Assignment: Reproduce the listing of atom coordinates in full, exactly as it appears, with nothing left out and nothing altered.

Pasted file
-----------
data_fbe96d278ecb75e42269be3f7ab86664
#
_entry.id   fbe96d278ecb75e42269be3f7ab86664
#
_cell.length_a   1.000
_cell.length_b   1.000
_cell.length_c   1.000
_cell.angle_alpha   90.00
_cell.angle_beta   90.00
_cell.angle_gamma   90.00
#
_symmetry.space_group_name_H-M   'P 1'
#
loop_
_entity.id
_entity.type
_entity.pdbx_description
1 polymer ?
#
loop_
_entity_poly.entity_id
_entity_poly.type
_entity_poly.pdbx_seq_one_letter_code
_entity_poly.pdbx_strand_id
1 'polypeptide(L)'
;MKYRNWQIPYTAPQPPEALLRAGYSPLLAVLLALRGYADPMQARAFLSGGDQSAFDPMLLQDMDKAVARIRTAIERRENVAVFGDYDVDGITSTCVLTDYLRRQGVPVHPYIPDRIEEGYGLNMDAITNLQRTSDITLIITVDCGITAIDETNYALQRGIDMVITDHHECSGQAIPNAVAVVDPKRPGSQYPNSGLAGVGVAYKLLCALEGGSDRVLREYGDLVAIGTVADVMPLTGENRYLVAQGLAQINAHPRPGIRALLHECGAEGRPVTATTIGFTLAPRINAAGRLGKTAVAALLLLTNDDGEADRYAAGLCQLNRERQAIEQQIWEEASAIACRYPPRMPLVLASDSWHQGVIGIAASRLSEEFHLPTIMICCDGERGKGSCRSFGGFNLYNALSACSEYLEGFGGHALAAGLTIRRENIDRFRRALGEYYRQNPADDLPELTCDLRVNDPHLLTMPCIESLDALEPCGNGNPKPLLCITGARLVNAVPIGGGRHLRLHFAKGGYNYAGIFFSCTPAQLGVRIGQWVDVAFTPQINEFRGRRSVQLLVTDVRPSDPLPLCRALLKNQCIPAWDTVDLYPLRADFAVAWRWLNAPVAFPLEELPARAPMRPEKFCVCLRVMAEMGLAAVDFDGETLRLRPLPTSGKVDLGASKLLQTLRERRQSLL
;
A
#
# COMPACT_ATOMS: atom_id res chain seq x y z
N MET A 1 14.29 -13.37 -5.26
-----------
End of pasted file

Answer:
data_fbe96d278ecb75e42269be3f7ab86664
#
_entry.id   fbe96d278ecb75e42269be3f7ab86664
#
_cell.length_a   1.000
_cell.length_b   1.000
_cell.length_c   1.000
_cell.angle_alpha   90.00
_cell.angle_beta   90.00
_cell.angle_gamma   90.00
#
_symmetry.space_group_name_H-M   'P 1'
#
loop_
_entity.id
_entity.type
_entity.pdbx_description
1 polymer ?
#
loop_
_entity_poly.entity_id
_entity_poly.type
_entity_poly.pdbx_seq_one_letter_code
_entity_poly.pdbx_strand_id
1 'polypeptide(L)'
;MKYRNWQIPYTAPQPPEALLRAGYSPLLAVLLALRGYADPMQARAFLSGGDQSAFDPMLLQDMDKAVARIRTAIERRENVAVFGDYDVDGITSTCVLTDYLRRQGVPVHPYIPDRIEEGYGLNMDAITNLQRTSDITLIITVDCGITAIDETNYALQRGIDMVITDHHECSGQAIPNAVAVVDPKRPGSQYPNSGLAGVGVAYKLLCALEGGSDRVLREYGDLVAIGTVADVMPLTGENRYLVAQGLAQINAHPRPGIRALLHECGAEGRPVTATTIGFTLAPRINAAGRLGKTAVAALLLLTNDDGEADRYAAGLCQLNRERQAIEQQIWEEASAIACRYPPRMPLVLASDSWHQGVIGIAASRLSEEFHLPTIMICCDGERGKGSCRSFGGFNLYNALSACSEYLEGFGGHALAAGLTIRRENIDRFRRALGEYYRQNPADDLPELTCDLRVNDPHLLTMPCIESLDALEPCGNGNPKPLLCITGARLVNAVPIGGGRHLRLHFAKGGYNYAGIFFSCTPAQLGVRIGQWVDVAFTPQINEFRGRRSVQLLVTDVRPSDPLPLCRALLKNQCIPAWDTVDLYPLRADFAVAWRWLNAPVAFPLEELPARAPMRPEKFCVCLRVMAEMGLAAVDFDGETLRLRPLPTSGKVDLGASKLLQTLRERRQSLL
;
A
#
# COMPACT_ATOMS: atom_id res chain seq x y z
N MET A 1 14.29 -13.37 -5.26